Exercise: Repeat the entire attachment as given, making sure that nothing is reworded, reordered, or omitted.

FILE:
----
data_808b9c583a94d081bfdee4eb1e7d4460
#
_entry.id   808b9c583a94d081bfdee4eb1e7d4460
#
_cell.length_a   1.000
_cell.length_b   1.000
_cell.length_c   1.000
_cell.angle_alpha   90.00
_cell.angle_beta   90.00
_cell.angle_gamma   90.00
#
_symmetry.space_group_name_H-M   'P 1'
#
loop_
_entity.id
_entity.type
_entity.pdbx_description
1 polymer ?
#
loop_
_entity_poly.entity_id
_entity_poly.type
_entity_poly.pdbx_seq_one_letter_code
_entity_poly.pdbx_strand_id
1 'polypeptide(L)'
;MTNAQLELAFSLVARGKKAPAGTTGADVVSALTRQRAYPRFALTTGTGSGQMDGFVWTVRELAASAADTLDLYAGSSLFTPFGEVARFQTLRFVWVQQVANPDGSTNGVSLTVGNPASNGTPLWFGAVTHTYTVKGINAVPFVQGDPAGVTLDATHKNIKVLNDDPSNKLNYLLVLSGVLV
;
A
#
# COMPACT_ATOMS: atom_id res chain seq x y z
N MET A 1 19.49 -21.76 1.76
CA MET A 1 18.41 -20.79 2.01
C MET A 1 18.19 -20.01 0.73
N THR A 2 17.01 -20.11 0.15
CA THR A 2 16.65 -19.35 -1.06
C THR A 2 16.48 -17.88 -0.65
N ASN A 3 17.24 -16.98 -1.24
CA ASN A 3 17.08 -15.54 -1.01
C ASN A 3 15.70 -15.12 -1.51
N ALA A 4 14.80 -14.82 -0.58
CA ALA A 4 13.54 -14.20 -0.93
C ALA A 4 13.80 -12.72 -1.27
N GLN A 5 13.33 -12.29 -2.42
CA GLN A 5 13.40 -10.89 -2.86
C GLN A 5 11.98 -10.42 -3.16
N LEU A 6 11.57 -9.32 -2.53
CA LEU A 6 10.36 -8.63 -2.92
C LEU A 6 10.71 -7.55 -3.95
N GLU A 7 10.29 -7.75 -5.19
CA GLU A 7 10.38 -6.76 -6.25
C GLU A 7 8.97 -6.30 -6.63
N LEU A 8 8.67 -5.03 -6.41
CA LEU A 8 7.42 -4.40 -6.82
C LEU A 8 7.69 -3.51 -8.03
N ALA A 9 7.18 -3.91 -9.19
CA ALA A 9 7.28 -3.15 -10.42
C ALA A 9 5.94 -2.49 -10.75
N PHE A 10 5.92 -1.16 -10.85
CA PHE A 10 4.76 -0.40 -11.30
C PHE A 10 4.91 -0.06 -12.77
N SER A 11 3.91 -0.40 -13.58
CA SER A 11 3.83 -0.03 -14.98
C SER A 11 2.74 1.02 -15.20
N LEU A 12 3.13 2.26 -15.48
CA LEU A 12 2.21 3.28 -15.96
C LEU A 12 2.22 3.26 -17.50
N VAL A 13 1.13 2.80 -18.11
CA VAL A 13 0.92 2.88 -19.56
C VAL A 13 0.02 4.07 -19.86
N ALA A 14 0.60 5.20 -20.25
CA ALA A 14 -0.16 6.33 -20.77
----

data_808b9c583a94d081bfdee4eb1e7d4460
#
_entry.id   808b9c583a94d081bfdee4eb1e7d4460
#
_cell.length_a   1.000
_cell.length_b   1.000
_cell.length_c   1.000
_cell.angle_alpha   90.00
_cell.angle_beta   90.00
_cell.angle_gamma   90.00
#
_symmetry.space_group_name_H-M   'P 1'
#
loop_
_entity.id
_entity.type
_entity.pdbx_description
1 polymer ?
#
loop_
_entity_poly.entity_id
_entity_poly.type
_entity_poly.pdbx_seq_one_letter_code
_entity_poly.pdbx_strand_id
1 'polypeptide(L)'
;MTNAQLELAFSLVARGKKAPAGTTGADVVSALTRQRAYPRFALTTGTGSGQMDGFVWTVRELAASAADTLDLYAGSSLFTPFGEVARFQTLRFVWVQQVANPDGSTNGVSLTVGNPASNGTPLWFGAVTHTYTVKGINAVPFVQGDPAGVTLDATHKNIKVLNDDPSNKLNYLLVLSGVLV
;
A
#
# COMPACT_ATOMS: atom_id res chain seq x y z
N MET A 1 19.49 -21.76 1.76
CA MET A 1 18.41 -20.79 2.01
C MET A 1 18.19 -20.01 0.73
N THR A 2 17.01 -20.11 0.15
CA THR A 2 16.65 -19.35 -1.06
C THR A 2 16.48 -17.88 -0.65
N ASN A 3 17.24 -16.98 -1.24
CA ASN A 3 17.08 -15.54 -1.01
C ASN A 3 15.70 -15.12 -1.51
N ALA A 4 14.80 -14.82 -0.58
CA ALA A 4 13.54 -14.20 -0.93
C ALA A 4 13.80 -12.72 -1.27
N GLN A 5 13.33 -12.29 -2.42
CA GLN A 5 13.40 -10.89 -2.86
C GLN A 5 11.98 -10.42 -3.16
N LEU A 6 11.57 -9.32 -2.53
CA LEU A 6 10.36 -8.63 -2.92
C LEU A 6 10.71 -7.55 -3.95
N GLU A 7 10.29 -7.75 -5.19
CA GLU A 7 10.38 -6.76 -6.25
C GLU A 7 8.97 -6.30 -6.63
N LEU A 8 8.67 -5.03 -6.41
CA LEU A 8 7.42 -4.40 -6.82
C LEU A 8 7.69 -3.51 -8.03
N ALA A 9 7.18 -3.91 -9.19
CA ALA A 9 7.28 -3.15 -10.42
C ALA A 9 5.94 -2.49 -10.75
N PHE A 10 5.92 -1.16 -10.85
CA PHE A 10 4.76 -0.40 -11.30
C PHE A 10 4.91 -0.06 -12.77
N SER A 11 3.91 -0.40 -13.58
CA SER A 11 3.83 -0.03 -14.98
C SER A 11 2.74 1.02 -15.20
N LEU A 12 3.13 2.26 -15.48
CA LEU A 12 2.21 3.28 -15.96
C LEU A 12 2.22 3.26 -17.50
N VAL A 13 1.13 2.80 -18.11
CA VAL A 13 0.92 2.88 -19.56
C VAL A 13 0.02 4.07 -19.86
N ALA A 14 0.60 5.20 -20.25
CA ALA A 14 -0.16 6.33 -20.77